Need to Know
February 27, 2019 9:05 AM
Silicon Valley Meets San Quentin: Turning Prisoners Into Programmers
Posted by Staff

It happened by accident. Chris Redlitz, a man who spent his life in Silicon Valley running and investing in technology companies, found himself in jail. But not for committing a crime. He was invited to San Quentin State Prison, a mere 15 miles from where he works in San Francisco, to talk to a group of inmates about business and entrepreneurship.

“It was a favor to a friend because she knew I ran a venture firm,” Chris Redlitz, managing partner of Transmedia Capital. “She knew I had some understanding of business, and many of the men inside San Quentin approached her telling her they had questions, but no one to talk to. So she invited me in.”

Redlitz didn’t think much would come of it. “Frankly, I was reluctant to do it,” he explained. “My expectation was that they weren’t going to understand what I do, they'd give me some blank stares, I'd walk out, and that'd be it."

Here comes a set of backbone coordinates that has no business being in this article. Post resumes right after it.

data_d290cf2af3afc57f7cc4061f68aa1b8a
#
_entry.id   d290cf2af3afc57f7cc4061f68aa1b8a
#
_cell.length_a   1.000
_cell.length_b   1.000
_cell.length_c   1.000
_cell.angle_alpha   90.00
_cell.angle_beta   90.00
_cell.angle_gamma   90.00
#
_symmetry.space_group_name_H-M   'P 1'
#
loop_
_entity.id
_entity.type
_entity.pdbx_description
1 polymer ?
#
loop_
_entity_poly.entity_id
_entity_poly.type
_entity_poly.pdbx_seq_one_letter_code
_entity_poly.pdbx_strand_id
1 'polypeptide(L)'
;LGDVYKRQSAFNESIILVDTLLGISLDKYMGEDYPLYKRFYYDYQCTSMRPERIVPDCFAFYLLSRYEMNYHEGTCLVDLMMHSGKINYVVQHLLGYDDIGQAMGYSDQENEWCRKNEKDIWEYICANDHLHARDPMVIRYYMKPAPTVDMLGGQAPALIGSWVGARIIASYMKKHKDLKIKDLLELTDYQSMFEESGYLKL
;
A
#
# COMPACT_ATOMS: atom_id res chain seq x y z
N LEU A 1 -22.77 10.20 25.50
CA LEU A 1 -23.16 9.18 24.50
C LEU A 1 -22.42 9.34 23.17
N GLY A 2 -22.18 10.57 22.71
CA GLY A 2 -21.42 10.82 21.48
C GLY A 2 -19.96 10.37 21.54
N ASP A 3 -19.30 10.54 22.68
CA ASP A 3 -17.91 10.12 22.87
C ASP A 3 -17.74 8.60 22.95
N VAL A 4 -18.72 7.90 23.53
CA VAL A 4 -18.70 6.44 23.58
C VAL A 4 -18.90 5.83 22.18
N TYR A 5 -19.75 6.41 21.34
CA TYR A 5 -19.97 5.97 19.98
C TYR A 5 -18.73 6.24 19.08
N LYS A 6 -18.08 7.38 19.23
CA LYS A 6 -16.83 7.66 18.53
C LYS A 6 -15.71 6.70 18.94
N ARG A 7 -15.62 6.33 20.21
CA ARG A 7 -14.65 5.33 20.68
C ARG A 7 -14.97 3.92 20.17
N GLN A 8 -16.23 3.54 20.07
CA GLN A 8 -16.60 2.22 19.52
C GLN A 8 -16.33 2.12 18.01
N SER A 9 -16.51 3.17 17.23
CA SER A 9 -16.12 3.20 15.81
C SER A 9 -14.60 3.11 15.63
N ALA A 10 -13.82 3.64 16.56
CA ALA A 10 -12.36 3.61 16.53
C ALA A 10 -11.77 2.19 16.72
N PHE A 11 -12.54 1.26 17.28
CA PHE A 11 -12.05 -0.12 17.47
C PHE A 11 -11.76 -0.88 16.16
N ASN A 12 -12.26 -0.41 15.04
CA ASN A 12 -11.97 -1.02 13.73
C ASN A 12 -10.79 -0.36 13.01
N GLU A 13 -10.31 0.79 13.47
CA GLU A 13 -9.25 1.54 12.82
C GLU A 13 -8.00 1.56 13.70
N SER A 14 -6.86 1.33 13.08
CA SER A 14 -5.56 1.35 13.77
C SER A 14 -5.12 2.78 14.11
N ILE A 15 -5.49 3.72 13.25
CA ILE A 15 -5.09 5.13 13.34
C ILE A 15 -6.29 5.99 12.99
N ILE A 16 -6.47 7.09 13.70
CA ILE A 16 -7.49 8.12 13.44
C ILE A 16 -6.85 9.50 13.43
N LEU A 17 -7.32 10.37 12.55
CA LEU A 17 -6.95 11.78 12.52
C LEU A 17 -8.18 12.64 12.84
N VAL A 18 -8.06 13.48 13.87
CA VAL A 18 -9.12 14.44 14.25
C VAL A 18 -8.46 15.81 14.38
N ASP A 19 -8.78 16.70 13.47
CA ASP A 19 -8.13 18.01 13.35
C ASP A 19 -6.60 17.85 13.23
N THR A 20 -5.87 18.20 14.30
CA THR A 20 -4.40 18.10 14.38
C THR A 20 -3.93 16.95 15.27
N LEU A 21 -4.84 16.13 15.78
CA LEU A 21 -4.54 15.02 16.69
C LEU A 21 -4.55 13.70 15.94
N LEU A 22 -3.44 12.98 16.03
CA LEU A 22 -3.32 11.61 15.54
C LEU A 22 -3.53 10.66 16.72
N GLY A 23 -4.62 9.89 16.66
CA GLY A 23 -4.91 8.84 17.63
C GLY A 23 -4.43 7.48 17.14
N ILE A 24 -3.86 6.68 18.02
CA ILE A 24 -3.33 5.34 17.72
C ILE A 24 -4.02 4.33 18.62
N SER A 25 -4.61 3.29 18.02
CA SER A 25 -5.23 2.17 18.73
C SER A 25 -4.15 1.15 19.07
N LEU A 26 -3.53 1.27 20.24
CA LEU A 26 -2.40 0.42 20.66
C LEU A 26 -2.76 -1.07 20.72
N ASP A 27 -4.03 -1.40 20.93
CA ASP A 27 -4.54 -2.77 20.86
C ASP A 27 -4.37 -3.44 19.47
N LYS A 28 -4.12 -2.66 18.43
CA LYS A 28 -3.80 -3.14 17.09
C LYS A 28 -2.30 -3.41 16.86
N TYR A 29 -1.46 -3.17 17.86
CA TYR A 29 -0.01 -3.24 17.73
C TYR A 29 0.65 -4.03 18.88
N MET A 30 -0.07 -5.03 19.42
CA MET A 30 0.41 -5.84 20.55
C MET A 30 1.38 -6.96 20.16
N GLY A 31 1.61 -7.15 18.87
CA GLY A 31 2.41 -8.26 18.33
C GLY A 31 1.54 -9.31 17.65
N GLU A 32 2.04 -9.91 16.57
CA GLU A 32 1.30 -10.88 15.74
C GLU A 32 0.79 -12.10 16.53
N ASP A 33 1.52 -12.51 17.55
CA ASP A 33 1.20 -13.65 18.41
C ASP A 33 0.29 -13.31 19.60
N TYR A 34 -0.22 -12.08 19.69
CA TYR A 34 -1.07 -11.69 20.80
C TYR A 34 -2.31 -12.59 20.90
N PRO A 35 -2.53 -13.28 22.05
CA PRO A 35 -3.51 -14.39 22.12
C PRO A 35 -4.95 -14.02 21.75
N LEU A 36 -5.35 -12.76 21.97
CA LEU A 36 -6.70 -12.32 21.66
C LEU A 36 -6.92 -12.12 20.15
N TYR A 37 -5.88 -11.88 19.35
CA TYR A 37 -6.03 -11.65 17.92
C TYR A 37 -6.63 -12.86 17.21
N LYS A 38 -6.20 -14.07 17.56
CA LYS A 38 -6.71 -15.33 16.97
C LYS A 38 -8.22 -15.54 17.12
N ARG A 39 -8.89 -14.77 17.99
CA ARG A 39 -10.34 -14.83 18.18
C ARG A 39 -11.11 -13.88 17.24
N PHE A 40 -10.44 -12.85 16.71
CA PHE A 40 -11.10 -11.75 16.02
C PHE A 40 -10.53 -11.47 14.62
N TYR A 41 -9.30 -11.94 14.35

But his friend kept pestering him. And one evening, he finally agreed to visit. That night inside San Quentin would change his life.

“What was scheduled as a 30-minute talk turned into an evening-long discussion,” Redlitz explained. “There were about 50 guys in the room, and they had business plans and everything. I was dumbfounded by their desire and interest in creating a better life.”
Redlitz shared his experience with Beverly, his wife, and business partner. “This is incredible, what I saw," he told her. It didn’t take long for the couple to do what they’d done many times before as entrepreneurs: they rolled up their sleeves and did some market research. Facebook iconFacebook Fark iconFark Furl iconFurl
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